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Since vegan diet avoids animal products, does it include natural honey?

Does it depends whether some bees are killed while beekeepers gather their honey?

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Honey isn't considered vegan as it's an animal product made by bees for their own use.

Bees are usually fed a substitute as a replacement which isn't as good for their health, but there are more issues than that; as you've mentioned sometimes bees are killed during removal of honey (sometimes killed deliberately), they are often selectively bred which has health implications and presents serious ethical issues from a vegan perspective.

Some beekeepers do care greatly about their bees for sure (and beekeeping could be its own discussion) but this is about human consumption of bee products.

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    +1, although I think in some cultures bee-keeping, although humans consuming honey is involved, is really quite symbiotic, and I wouldn't target it for condemnation; I'd consider it none of my business. However, commercial honey production is, as you explain, violent and exploitative. – Zanna Feb 4 '17 at 15:32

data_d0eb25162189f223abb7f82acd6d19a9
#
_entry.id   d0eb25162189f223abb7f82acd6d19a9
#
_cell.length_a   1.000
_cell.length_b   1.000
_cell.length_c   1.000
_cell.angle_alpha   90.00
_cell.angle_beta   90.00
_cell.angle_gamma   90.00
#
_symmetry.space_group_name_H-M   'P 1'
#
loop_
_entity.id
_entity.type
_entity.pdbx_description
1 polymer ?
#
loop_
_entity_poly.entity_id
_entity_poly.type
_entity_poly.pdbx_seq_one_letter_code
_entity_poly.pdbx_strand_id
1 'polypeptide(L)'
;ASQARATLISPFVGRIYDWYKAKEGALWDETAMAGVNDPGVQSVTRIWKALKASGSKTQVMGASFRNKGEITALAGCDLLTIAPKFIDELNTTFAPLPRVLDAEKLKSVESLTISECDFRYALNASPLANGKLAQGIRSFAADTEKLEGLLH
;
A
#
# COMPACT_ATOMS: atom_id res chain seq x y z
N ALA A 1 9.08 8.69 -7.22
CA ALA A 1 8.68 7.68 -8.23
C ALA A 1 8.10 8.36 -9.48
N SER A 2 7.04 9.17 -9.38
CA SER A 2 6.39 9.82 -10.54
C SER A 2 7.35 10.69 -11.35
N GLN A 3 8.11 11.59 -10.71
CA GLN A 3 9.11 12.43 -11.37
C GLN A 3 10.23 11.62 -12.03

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The UK Vegan Society currently labels honey as non-vegan.

Importantly, harvesting honey does not correlate with The Vegan Society's definition of veganism, which seeks to exclude not just cruelty, but exploitation.

However, it's interesting to note that was not always the case historically!

In 1944, honey was determined by a majority of the Society to be non-vegan (although some founding members continued to consume it). Then in 1948, honey was permitted as vegan. Then it was banned again in 1962, then permitted again from 1972 to 1988.

Aside from the historical perspective, I'd like to add a couple more points of consideration about why self-identifying vegans might choose to avoid honey and other bee products.

Honeybees (apis mellifera) are non-native species in many areas of the world where they are currently kept by beekeepers. They originated in Europe, and are not necessarily well suited to flowers from outside that region. To the extent that honeybees compete with native bee species for food, honeybees may be considered an invasive species.

The role of honeybees for pollination is important to the functioning of large industrial monocultures which are generally regarded as harmful among people who are concerned about biodiversity. A decision not to support beekeepers who use their bees in monocultures may be interpreted as a vote against large agribusiness.

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